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Researchers to discuss benefits of intermittent fasting in diabetes


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Over the years, many people have praised the effects of time-restricted eating—also known as intermittent fasting—on weight management. This topic will be further explored during the symposium Intermittent Fasting in Various Forms of Diabetes Care.

Lisa S. Chow, MD, MS
Lisa S. Chow, MD, MS

The session will take place on Saturday, June 22, at 3:15 p.m. – 4:15 p.m. ET in Room W414 of the Orange County Convention Center. It also will be livestreamed on the virtual meeting platform for registered meeting participants and be available on-demand following the 84th Scientific Sessions.

Lisa S. Chow, MD, MS, Director of the Division of Diabetes, Endocrinology and Metabolism, Professor of Medicine, and Program Director for the T32 Research Training Program, Division of Diabetes, Endocrinology and Metabolism at the University of Minnesota, will focus on the role of time-restricted eating in diabetes treatment.

Unlike caloric restrictions, intermittent fasting focuses on when you eat, as opposed to what you eat. While research on intermittent fasting and type 1 diabetes has been limited, there is emerging data on type 2 diabetes and whether intermittent fasting can be beneficial for glycemic control and weight loss.

With time-restricted eating, you set a daily eating window, generally eight hours.

“During that time, you typically eat what you want. Outside of that time, you take water and medications,” Dr. Chow said. “Time-restricted eating can be quite simple. You don’t have to count calories. You don’t have to fuss, you just say, ‘OK, this is my eating window. This is when I eat.’”

Time-restricted eating has been shown to help people lose weight. One of the ways this works is that there is less of an opportunity to eat with the shortened eating window, she said. And the less of an opportunity there is to eat, the less the caloric intake and the greater the weight loss.

“The question is, is time-restricted eating better than caloric restriction? Are there added advantages?” Dr. Chow said. “When you have an eight-hour eating window, you have a 16-hour fasting window. Does the fact that you have prolonged fasting make you, maybe, burn more fat and have a preferential benefit on body composition? This is under active investigation.”

Sofia Cienfuegos Muzard, PhD, MS
Sofia Cienfuegos Muzard, PhD, MS

Sofia Cienfuegos Muzard, PhD, MS, Clinical Assistant Professor, Kinesiology and Nutrition at the University of Illinois at Chicago, will address how intermittent fasting could be incorporated into the treatment of polycystic ovarian syndrome (PCOS).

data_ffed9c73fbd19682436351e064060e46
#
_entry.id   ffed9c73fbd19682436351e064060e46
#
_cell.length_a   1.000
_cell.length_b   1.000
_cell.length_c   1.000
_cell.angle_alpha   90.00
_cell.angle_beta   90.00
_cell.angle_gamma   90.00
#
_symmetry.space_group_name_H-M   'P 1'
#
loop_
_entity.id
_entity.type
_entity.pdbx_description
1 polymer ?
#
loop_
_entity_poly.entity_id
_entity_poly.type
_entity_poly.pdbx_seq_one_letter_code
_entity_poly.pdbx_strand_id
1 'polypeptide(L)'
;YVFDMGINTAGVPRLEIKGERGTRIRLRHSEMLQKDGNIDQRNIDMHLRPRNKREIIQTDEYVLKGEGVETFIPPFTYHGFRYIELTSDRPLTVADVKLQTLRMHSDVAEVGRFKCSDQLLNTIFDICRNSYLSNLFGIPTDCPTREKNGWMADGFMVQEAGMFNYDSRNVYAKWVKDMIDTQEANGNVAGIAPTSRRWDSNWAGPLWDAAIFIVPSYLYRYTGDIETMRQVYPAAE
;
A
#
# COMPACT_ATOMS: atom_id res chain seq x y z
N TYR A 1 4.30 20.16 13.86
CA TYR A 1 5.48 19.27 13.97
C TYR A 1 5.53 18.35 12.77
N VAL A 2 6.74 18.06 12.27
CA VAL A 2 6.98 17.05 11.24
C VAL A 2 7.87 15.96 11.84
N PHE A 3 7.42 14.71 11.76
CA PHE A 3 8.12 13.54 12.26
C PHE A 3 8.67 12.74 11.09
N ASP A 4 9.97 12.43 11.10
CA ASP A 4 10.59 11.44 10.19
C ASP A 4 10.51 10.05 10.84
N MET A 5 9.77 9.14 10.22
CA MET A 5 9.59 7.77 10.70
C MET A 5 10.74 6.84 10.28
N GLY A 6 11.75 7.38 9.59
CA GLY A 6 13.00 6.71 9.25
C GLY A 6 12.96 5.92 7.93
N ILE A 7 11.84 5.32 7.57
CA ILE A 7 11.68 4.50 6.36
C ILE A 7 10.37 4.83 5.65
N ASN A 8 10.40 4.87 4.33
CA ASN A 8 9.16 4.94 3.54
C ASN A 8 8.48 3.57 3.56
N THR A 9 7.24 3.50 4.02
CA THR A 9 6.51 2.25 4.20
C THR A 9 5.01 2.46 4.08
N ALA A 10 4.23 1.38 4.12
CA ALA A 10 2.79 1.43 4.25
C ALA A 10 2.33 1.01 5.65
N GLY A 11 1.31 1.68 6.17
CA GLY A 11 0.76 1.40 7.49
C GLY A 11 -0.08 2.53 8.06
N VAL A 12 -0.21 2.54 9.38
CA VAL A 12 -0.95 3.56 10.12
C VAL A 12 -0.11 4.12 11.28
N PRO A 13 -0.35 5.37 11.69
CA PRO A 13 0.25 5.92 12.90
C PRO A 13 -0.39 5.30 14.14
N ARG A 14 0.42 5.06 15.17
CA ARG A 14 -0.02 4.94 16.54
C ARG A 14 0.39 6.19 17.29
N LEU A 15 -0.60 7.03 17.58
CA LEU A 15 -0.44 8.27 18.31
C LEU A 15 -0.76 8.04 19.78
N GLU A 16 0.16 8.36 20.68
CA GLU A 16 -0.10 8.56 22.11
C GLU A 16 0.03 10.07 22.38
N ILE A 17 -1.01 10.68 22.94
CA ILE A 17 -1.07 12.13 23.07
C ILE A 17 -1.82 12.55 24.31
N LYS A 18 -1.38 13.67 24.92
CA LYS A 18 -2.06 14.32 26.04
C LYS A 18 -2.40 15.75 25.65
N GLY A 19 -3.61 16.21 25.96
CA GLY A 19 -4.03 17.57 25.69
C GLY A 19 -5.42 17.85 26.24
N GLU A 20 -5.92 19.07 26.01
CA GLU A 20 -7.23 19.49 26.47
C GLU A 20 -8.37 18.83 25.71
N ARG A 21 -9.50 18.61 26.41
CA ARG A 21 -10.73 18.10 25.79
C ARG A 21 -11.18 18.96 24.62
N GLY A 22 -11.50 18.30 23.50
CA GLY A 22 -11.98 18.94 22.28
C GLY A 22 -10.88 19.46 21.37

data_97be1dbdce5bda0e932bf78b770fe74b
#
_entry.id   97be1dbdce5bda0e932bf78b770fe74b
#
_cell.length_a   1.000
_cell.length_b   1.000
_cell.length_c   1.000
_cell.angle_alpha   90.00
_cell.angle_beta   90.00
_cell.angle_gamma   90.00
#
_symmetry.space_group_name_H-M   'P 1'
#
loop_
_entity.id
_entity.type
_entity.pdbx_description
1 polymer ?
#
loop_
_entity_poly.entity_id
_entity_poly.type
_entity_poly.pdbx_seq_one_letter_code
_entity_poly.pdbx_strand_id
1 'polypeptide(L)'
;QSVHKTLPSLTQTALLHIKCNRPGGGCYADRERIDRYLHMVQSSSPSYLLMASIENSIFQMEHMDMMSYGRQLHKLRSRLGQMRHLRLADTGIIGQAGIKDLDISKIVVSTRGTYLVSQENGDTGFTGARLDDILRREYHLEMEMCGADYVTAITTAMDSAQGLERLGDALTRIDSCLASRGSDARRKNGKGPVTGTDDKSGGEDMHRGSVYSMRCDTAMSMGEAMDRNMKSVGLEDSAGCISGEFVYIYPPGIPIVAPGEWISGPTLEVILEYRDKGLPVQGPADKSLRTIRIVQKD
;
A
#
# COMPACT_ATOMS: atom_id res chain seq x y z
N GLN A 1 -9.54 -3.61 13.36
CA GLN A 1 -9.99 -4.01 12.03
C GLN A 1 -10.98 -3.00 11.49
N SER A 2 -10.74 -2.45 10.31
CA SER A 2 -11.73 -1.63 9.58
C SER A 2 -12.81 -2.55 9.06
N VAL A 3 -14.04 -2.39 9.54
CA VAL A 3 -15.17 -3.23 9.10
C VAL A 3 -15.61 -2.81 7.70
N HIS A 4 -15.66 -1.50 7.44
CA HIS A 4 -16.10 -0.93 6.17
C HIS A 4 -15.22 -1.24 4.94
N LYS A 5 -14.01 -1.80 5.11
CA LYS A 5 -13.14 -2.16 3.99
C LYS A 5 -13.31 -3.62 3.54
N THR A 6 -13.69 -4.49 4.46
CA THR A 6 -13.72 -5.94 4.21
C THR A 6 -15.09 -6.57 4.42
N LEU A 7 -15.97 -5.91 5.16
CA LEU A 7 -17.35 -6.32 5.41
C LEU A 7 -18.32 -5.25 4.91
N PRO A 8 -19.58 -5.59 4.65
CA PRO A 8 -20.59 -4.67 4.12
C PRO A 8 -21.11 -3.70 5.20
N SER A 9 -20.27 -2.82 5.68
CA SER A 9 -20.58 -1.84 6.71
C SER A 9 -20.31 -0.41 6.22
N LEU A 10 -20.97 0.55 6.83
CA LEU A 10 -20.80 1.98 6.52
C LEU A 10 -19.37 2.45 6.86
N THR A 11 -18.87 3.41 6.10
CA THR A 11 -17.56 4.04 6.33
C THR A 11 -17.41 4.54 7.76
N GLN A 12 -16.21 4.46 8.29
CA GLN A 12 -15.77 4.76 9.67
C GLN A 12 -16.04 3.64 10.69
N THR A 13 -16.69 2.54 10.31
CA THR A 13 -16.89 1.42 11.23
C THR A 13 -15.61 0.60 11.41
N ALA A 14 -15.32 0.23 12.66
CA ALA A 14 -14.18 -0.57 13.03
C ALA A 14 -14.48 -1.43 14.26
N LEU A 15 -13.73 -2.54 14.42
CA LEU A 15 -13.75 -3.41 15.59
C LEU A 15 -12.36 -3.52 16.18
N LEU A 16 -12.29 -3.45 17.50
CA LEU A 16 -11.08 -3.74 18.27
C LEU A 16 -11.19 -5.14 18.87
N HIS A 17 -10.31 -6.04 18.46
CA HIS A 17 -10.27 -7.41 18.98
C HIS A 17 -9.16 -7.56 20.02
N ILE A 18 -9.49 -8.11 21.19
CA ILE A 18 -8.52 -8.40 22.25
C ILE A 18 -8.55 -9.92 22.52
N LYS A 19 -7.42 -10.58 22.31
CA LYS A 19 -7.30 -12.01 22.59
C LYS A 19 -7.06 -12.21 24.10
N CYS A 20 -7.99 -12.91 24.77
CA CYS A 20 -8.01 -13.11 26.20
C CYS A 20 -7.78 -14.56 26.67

“We’ve been running a clinical trial now for the last year and a half trying to see how time-restricted eating could work for treating PCOS, especially restoring ovulation, reducing insulin resistance, weight management, all of those outcomes,” Dr. Cienfuegos Muzard said.

PCOS is often linked with insulin resistance and obesity, and lifestyle changes and medications are often the first- and second-line therapies recommended by physicians.  

“What we’re trying to do is simplify that first-line therapy with like lifestyle interventions,” Dr. Cienfuegos Muzard said. “And our strategy is to use fasting instead because fasting is a straightforward approach that you can use for achieving very similar, and maybe even potentially better, results than your traditional calorie restriction.”

PCOS can have a significant impact on the quality of life of women affected with this condition, including infertility, insulin resistance, oily skin, and acne. Dr. Cienfuegos Muzard will discuss the study’s data and possibilities for finding a clear-cut solution to treat PCOS.

“What we want to achieve is a better quality of life. We want people to live better, to feel better, to be happier. That’s our ultimate goal,” Dr. Cienfuegos Muzard said.

Courtney M. Peterson, PhD, MSc, MA, MS, Associate Professor at the University of Alabama at Birmingham, will discuss whether time-restricted eating can inhibit the progression of prediabetes.

Register Today for the 84th Scientific Sessions

Join us in Orlando for the 84th Scientific Sessions, June 21-24. Full in-person registration includes access to all of the valuable onsite content during the meeting and on-demand access to the virtual program June 25-Aug. 26. For those unable to join us in-person, we are planning a virtual program to allow as many people as possible to participate and learn about the latest advances in diabetes research, prevention, and care.